note: entire contents copyright 2012 by Sheila Barth
There’s something special about Megan McGinnis. This enchanting star of John Ciard’s two-person musical, “Daddy Long Legs,” has an inner glow that permeates the stage, and she’s delightful to watch at Merrimack Repertory Theater.
McGinnis, who has starred on Broadway as Belle in “Beauty and the Beast,” and Eponine in “Les Miserables,” and in other shows, has also graced stages in major roles with national touring companies, on TV, recordings, and in movies. She originated the role of grown-up orphan Jerusha Abbott in “Daddy Long Legs,” which premiered in Ventura, Calif. in 2009. Handsome, tall co-star, Robert Adelman Hancock, who originated the role of Jerusha’s benefactor, Jervis Pendleton, adds harmony, comedy and dash, under Ciard’s deft direction at Merrimack.
Although Jean Webster’s novel was written in 1912 and is set in 1908-1912, throughout the decades, it has been resurrected and remodeled as a play, a musical, and several movies, nationally and internationally. Older theatergoers probably remember the charming 1952 movie musical starring dancing legend Fred Astaire and talented French co-star, Leslie Caron.
In Ciard’s production, he enlisted composer-lyricist Paul Gordon, who won three Ovation Awards for his efforts. Although Gordon’s melodies sound repetitive at times, his lyrics are sweetly old-fashioned and clever. Off-stage, Musical Director Laura Bergquist on keyboard skillfully leads five musicians, whose accompaniment nicely balances McGinnis and Hancock’s harmonies and solos.
In 1908, Jervis visited the orphanage as a trustee and pored over Jerusha’s file. Without seeing her, the orphanage’s eldest resident, he determined she had potential as a writer and decided to fund her education, providing she write him monthly letters of her progress. He insisted on anonymity, and her understanding that he’d never write back. After reading her letters, though, he becomes enchanted by her sincerity and creativity. Because Jerusha was abandoned at birth, without identification, orphanage administrators chose her first name from a gravestone and her last name from the telephone book, she writes. Lonely and isolated her freshman year, Jerusha says she prefers to address her benefactor more familiarly, as Daddy Long Legs.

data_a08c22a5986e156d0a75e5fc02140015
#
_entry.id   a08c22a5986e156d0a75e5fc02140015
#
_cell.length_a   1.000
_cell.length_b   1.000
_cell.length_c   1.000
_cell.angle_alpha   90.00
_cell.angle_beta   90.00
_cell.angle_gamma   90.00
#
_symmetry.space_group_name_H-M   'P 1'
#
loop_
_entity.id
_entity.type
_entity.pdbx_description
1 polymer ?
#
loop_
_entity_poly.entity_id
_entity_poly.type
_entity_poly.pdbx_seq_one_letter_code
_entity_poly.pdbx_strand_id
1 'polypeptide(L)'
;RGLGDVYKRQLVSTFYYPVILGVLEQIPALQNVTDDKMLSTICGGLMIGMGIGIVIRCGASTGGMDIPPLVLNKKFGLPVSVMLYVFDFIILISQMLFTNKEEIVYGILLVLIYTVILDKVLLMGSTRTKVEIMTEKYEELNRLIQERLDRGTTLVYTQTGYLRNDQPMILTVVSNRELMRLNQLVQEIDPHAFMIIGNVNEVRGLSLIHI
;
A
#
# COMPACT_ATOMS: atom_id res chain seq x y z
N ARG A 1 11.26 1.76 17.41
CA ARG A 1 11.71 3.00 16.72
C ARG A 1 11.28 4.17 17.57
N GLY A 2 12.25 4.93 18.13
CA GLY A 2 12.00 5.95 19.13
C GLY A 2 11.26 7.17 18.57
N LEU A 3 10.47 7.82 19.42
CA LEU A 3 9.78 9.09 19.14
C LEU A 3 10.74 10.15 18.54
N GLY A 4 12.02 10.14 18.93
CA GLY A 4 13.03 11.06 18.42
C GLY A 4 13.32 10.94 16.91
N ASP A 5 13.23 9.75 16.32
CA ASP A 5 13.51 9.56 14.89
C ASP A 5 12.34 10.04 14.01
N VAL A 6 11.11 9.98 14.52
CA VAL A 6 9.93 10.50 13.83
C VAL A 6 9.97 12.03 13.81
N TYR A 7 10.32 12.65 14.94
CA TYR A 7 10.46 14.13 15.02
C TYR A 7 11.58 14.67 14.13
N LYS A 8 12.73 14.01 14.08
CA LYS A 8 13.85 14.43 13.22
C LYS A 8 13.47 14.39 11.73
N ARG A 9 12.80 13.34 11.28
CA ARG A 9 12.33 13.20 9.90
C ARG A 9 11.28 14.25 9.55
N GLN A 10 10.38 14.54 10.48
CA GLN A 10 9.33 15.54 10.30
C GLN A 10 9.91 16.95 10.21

When Jerusha later meets her pretentious classmate Julia Pendleton’s young uncle, Jervis, who’s estranged from the rest of the family and considered a “socialist,” Jerusha is unaware he’s Daddy Long Legs. He becomes further charmed by her personality and growing independence, and falls in love with her.
Her dream is to vote someday (she admires Suffragists), become published, use her earnings to pay back her benefactor and open her own orphanage. After Jerusha writes that she’s frustrated and dejected because Daddy Long Legs didn’t attend her college graduation, Jervis relents, reveals his identity, and all ends happily.
Although scenes shift from the staid, New England John Grier orphanage, to Jervis Pendleton’s sumptuous home in Manhattan, Jerusha’s college dormitory room and her summer stays at Pendleton’s appointed Massachusetts Lock Willow farmhouse, David Farley’s two-tiered set remains constant. Lighting designer Paul Toben created subtle touches, such as illuminated, handwritten calendar dates that flash high above, on walls, symbolizing dates of Jerusha’s letters to Daddy Long Legs and subsequent time passage.
Surrounded by huge bookcases and trunks, McGinnis changes costumes on stage, (which Farley also designed), denoting her metamorphosis from institutionalized, teen-aged orphan into a gracious, appealing young woman and published author.
Theatergoers rewarded McInnis, Hancock and Co. with an enthusiastic, well-earned standing ovation.
BOX INFO: Two-act, two hour musical by director Tony and Olivier award-winning director-author John Ciard, based on Jean Webster’s 1912 novel, appearing at the Merrimack Repertory Theater (50 E. Merrimack St., Lowell), through March 4. Performances are Thursday at 7:30 p.m.; Friday, 8 p.m.; Feb. 25, March 3, at 4 and 8 p.m.; Sunday, Feb. 26, at 2,7 p.m., March 4 at 2 p.m. only. Check for free related events. Tickets start at $24, discounts for seniors, students and groups. Call the Box Office at 978-654-4678 or visit merrimackrep.org.